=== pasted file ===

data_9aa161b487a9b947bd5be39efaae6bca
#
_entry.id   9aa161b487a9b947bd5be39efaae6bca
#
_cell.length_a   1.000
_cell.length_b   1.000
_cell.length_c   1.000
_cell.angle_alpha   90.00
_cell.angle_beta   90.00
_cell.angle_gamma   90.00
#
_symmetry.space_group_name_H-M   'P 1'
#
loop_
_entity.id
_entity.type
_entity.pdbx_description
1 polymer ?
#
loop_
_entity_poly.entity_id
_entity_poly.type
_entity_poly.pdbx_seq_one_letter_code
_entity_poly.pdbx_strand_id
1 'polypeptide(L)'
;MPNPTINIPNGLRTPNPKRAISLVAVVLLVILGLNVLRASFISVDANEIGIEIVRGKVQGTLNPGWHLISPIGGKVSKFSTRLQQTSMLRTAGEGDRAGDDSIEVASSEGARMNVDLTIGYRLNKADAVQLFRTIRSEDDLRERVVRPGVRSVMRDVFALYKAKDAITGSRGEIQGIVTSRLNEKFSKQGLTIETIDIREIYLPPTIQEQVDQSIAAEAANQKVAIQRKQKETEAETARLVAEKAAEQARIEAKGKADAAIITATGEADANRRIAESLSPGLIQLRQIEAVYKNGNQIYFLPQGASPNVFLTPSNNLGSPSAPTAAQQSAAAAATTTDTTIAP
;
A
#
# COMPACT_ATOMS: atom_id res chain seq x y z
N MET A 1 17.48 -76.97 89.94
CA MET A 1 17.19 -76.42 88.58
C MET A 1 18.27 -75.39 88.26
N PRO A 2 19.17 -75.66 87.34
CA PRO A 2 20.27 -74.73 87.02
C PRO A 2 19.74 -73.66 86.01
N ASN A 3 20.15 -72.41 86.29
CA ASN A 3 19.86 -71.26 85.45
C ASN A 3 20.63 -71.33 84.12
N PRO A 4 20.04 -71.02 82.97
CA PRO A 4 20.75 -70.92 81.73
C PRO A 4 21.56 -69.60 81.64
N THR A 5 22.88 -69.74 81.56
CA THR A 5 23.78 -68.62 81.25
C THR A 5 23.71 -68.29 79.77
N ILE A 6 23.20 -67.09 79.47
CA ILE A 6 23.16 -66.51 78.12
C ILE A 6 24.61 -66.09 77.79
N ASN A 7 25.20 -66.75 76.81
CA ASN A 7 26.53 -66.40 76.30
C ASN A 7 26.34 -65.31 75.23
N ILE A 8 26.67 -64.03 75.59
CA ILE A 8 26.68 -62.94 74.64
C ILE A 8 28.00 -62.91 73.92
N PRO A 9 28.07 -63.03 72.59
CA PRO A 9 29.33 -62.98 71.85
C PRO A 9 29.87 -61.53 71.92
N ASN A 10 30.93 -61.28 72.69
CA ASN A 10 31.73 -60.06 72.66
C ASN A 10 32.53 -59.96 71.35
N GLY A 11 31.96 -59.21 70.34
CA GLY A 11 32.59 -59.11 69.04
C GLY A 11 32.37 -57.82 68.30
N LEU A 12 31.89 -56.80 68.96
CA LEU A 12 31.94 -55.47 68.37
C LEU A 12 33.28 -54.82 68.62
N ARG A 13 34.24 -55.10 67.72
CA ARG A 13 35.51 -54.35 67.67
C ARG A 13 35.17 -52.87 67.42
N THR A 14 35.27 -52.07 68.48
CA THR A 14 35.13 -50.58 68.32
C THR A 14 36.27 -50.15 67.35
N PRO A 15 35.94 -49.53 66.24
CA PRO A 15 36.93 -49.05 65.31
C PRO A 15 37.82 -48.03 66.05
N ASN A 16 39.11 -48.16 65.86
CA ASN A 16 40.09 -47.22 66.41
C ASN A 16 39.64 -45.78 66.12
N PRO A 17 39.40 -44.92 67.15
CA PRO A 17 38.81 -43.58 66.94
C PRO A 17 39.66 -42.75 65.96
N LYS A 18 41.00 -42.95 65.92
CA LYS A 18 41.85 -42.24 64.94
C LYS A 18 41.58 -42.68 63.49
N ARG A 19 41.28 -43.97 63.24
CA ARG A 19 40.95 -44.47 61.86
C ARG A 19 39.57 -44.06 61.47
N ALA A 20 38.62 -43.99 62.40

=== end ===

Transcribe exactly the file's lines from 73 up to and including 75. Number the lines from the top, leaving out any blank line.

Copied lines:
N PRO A 15 35.94 -49.53 66.24
CA PRO A 15 36.93 -49.05 65.31
C PRO A 15 37.82 -48.03 66.05